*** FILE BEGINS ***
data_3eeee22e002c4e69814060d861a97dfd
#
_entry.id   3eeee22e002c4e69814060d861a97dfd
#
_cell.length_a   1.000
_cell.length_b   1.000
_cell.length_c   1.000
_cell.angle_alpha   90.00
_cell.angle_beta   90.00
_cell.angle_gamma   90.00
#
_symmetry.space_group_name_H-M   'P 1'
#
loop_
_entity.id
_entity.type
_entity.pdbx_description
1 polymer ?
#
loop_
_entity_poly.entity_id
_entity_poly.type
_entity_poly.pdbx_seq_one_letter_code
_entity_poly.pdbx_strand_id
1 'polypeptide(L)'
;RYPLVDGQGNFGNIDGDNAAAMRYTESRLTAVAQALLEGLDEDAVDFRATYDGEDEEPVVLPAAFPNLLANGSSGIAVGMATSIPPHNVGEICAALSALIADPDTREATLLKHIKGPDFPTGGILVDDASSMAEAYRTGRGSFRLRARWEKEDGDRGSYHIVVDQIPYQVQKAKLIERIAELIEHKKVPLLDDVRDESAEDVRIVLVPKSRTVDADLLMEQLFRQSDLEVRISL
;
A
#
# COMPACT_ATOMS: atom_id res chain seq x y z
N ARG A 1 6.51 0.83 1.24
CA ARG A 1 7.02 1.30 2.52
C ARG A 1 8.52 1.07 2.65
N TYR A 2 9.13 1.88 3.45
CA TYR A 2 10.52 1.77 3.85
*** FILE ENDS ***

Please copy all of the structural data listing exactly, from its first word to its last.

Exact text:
data_3eeee22e002c4e69814060d861a97dfd
#
_entry.id   3eeee22e002c4e69814060d861a97dfd
#
_cell.length_a   1.000
_cell.length_b   1.000
_cell.length_c   1.000
_cell.angle_alpha   90.00
_cell.angle_beta   90.00
_cell.angle_gamma   90.00
#
_symmetry.space_group_name_H-M   'P 1'
#
loop_
_entity.id
_entity.type
_entity.pdbx_description
1 polymer ?
#
loop_
_entity_poly.entity_id
_entity_poly.type
_entity_poly.pdbx_seq_one_letter_code
_entity_poly.pdbx_strand_id
1 'polypeptide(L)'
;RYPLVDGQGNFGNIDGDNAAAMRYTESRLTAVAQALLEGLDEDAVDFRATYDGEDEEPVVLPAAFPNLLANGSSGIAVGMATSIPPHNVGEICAALSALIADPDTREATLLKHIKGPDFPTGGILVDDASSMAEAYRTGRGSFRLRARWEKEDGDRGSYHIVVDQIPYQVQKAKLIERIAELIEHKKVPLLDDVRDESAEDVRIVLVPKSRTVDADLLMEQLFRQSDLEVRISL
;
A
#
# COMPACT_ATOMS: atom_id res chain seq x y z
N ARG A 1 6.51 0.83 1.24
CA ARG A 1 7.02 1.30 2.52
C ARG A 1 8.52 1.07 2.65
N TYR A 2 9.13 1.88 3.45
CA TYR A 2 10.52 1.77 3.85